So: cleaned up

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It’s a dog’s life at the Mortroski Midcentury. Much of this weekend was spent outside, going for long walks, riding in the truck, rolling in the grass and dirt. It did, however culminate in the dreaded Sunday night bath, so there are now three pouty, but clean and fresh smelling hounds in the house. Brushing will commence in the am post walk.

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It was also a weekend for getting things back to what is normal around here. The living/dining room is now fabulous with trim and a new bamboo floor. All it needs is a bit of white paint on the trim and we are done.

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As you can see from Bruce’s photos we are not afraid of color. Yet it’s all working together like we planned it. Ok, Bruce planned it.

Speaking of Bruce, he decided that the composter was not a sufficient birthday gift for me so he got me some trellises that I admired but didn’t buy. I had been talking about them for a while…

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I think the peas and beans will enjoy the pretty trellises and they will add lots of interest to the garden.

I planted the plants that Lisa gave me and shared some of the extras with my neighbor who enjoys gardening. She was pretty excited that I was sharing and I know she’ll take good care of them.

And I got the taxes submitted!

A great weekend all around.

Sow: tomorrow’s planting

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I like red Solo cups. Toby Keith song aside, they remind me of good times with good friends. College parties. Housewarmings. Barbecues. Beach parties. You get the idea.

Well, today I loved those cups and their blue brothers even more. You see my coworker and fellow urban farmer Lisa used them to bring me seedlings!

Lisa repurposed containers from catered work lunches to make mini greenhouses for her seeds and nurtured the baby plants for good long while.

Today, she brought me some of her bounty and made today like Christmas! Or my birthday again (seems to be a 2013 theme)!

Here’s what’s in the red and blue Solo cups:
Spaghetti squash.
Round zucchini.
Yellow crookneck squash.
Black Diamond watermelon.
Thomas Laxton peas.
Pickling cucumber.
Marketmore cucumber.
Straight 8 cucumber.
Tender green bush bean.
Clemson spineless okra.
Burgundy okra.

But best of all, my most favorite veg in the whole wide world: green globe artichoke! Lisa, you are the best!

18 precious seedlings in all. An awesome and thoughtful gift that will hopefully turn into a bounty I can share back with Lisa and her family. Lisa’s as crunchy as me (perhaps even more so) and gently reminded me to please reuse or recycle the cups (party people: always put your recycle bin out when you use these cups).

Don’t worry, it will all get planted tomorrow. And as you can guess, there will be photos of their growth and development.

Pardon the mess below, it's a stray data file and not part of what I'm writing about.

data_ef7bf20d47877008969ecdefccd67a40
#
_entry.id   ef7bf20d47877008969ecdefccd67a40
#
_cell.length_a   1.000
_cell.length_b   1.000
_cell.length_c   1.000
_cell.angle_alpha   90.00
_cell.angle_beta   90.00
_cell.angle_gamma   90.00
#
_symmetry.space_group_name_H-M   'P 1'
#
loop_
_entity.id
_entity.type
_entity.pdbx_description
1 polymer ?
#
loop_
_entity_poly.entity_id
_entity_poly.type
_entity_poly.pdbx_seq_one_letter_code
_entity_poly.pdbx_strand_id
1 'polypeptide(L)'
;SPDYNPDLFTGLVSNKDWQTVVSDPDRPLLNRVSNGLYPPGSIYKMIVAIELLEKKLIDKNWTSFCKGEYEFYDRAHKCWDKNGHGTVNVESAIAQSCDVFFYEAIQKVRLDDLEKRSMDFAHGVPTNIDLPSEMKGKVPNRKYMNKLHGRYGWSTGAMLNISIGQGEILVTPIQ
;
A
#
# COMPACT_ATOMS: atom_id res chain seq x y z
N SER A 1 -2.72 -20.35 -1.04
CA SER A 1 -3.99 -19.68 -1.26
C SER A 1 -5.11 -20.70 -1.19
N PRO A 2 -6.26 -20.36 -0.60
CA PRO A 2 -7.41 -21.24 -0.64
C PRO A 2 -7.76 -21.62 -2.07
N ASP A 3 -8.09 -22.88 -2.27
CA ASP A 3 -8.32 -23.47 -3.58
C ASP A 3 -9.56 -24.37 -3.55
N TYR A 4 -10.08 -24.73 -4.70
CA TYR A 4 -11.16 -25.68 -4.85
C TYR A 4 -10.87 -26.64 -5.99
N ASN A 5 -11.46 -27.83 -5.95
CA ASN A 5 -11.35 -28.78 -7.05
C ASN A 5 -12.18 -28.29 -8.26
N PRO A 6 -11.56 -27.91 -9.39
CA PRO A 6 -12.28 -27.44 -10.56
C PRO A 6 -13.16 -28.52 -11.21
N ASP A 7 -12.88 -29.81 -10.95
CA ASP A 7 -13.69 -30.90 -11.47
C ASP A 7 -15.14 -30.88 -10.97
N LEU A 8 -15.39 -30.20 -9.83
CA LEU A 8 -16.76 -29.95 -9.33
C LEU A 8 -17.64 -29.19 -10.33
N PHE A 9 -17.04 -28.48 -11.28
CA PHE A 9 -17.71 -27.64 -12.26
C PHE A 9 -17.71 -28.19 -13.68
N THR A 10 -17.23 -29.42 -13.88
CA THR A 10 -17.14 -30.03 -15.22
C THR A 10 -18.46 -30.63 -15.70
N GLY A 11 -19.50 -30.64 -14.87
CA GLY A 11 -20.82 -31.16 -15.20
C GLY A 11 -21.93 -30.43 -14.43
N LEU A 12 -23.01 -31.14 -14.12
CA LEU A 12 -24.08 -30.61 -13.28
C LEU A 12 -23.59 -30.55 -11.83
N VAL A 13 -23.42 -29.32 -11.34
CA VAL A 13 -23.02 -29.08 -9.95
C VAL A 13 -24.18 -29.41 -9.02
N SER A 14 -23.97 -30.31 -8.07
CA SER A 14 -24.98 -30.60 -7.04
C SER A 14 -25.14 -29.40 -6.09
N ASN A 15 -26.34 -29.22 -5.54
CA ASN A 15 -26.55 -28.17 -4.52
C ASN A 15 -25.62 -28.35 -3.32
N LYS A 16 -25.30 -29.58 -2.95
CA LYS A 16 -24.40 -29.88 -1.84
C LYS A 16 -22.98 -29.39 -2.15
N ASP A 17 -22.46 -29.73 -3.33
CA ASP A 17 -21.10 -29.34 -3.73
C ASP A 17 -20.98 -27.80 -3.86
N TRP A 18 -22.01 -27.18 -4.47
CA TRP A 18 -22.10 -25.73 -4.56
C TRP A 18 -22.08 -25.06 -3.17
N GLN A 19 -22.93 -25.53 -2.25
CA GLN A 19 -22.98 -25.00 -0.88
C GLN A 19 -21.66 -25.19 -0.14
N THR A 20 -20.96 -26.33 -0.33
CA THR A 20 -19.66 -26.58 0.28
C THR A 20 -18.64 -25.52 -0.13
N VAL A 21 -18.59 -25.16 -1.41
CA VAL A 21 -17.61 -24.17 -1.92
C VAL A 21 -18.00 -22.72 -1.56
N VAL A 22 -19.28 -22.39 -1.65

Stay tuned!

PS: You’ll want to stay tuned to the blog next week. There will be a Bruce guest post, plus I’m going traveling for work, so you never know what will happen next. I certainly don’t.

Sow: flowers

Look! Little yellow blooms!

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They will be delicious tomatoes by June. All the tomato plants even the ones that got frosty and black are getting bushy and taller. And flowers mean it’s time to give them some fertilizer.

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These will be orange pepper flowers soon. Once they bloom, it’s the same fertilizer treatment for the peppers.

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While those leaves don’t have flowers yet, they’ll be quite pretty soon when they’re covered with flowers. The purple pole bean leaves are lovely though.

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The peas are getting big too. They’ll be blooming soon.

And I’m really looking forward to seeing the okra flowers when it gets hot. They are purple and white.

You may have guessed that I’m impatient tonight. We are expecting unsettled weather tonight. Lots of wind and rain. I’m hoping that we don’t get hail.

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Sow/So: 100th post

Well, folks, my little writing experiment for 2013 has gone fairly well. I have written every day as I promised myself. And I’m definitely grabbing 2013 by the horns (perhaps 2013 is a longhorn) and doing as much as I can to make this year awesome, inspiring, educational, and fun.

NOTE: I want to reassure readers Kate and Fransi, as well as my grandma, that I am not killing myself. And I’m not heading for a nervous breakdown. I do sleep. And I have a lot of down time. I just seem very busy because I’m telling you about the exciting parts. Or at least the stuff I find exciting. Or that the Gs find exciting. Sleeping, watching tv, reading magazines, and sitting on the patio eating chocolate does not make interesting reading in my opinion.

So yay! 100 posts under my belt! Thanks for reading! I figured that Bruce, my far-flung friends, maybe my parents, and a couple of curious co-workers might check out the blog occasionally. Most would be from Canada and the U.S of A. But no, folks from Ireland, France, the UK, the Fareo Islands, Croatia, Australia, and a bunch of other places are reading. Thank you! And please comment since it’s fun to know what your growing seasons are like, what your dog’s names are, your trials with your sewing projects, what you do for a living, where you like to travel, etc.

On with today’s post:

Today was an amazing day. Bruce and I finished the construction of the office desk area feature wall:

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It still needs gray and orange paint on the wall and the desk needs to be stained the same dark color as the cabinet at the right, but it’s coming along. More work this week and probably next weekend…. Bruce took this photo.